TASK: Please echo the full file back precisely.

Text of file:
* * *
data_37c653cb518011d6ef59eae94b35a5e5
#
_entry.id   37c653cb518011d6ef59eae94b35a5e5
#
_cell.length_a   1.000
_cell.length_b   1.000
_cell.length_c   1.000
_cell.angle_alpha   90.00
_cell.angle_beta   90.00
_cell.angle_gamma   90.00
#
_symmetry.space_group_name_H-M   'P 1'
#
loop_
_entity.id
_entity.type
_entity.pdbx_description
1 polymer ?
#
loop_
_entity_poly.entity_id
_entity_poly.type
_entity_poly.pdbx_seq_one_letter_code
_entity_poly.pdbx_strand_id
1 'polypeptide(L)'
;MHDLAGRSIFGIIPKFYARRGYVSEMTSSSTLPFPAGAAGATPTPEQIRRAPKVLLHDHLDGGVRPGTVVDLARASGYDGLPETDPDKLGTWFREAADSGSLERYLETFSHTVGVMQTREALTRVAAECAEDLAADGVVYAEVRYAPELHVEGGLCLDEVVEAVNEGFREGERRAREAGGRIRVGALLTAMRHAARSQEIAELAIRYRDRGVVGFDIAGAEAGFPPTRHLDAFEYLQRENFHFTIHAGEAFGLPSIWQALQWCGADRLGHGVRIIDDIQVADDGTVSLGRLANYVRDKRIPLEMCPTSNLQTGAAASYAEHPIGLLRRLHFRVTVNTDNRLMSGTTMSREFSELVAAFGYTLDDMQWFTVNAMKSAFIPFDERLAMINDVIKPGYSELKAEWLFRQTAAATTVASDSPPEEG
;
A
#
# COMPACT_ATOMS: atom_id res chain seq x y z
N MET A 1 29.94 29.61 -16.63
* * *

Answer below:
data_37c653cb518011d6ef59eae94b35a5e5
#
_entry.id   37c653cb518011d6ef59eae94b35a5e5
#
_cell.length_a   1.000
_cell.length_b   1.000
_cell.length_c   1.000
_cell.angle_alpha   90.00
_cell.angle_beta   90.00
_cell.angle_gamma   90.00
#
_symmetry.space_group_name_H-M   'P 1'
#
loop_
_entity.id
_entity.type
_entity.pdbx_description
1 polymer ?
#
loop_
_entity_poly.entity_id
_entity_poly.type
_entity_poly.pdbx_seq_one_letter_code
_entity_poly.pdbx_strand_id
1 'polypeptide(L)'
;MHDLAGRSIFGIIPKFYARRGYVSEMTSSSTLPFPAGAAGATPTPEQIRRAPKVLLHDHLDGGVRPGTVVDLARASGYDGLPETDPDKLGTWFREAADSGSLERYLETFSHTVGVMQTREALTRVAAECAEDLAADGVVYAEVRYAPELHVEGGLCLDEVVEAVNEGFREGERRAREAGGRIRVGALLTAMRHAARSQEIAELAIRYRDRGVVGFDIAGAEAGFPPTRHLDAFEYLQRENFHFTIHAGEAFGLPSIWQALQWCGADRLGHGVRIIDDIQVADDGTVSLGRLANYVRDKRIPLEMCPTSNLQTGAAASYAEHPIGLLRRLHFRVTVNTDNRLMSGTTMSREFSELVAAFGYTLDDMQWFTVNAMKSAFIPFDERLAMINDVIKPGYSELKAEWLFRQTAAATTVASDSPPEEG
;
A
#
# COMPACT_ATOMS: atom_id res chain seq x y z
N MET A 1 29.94 29.61 -16.63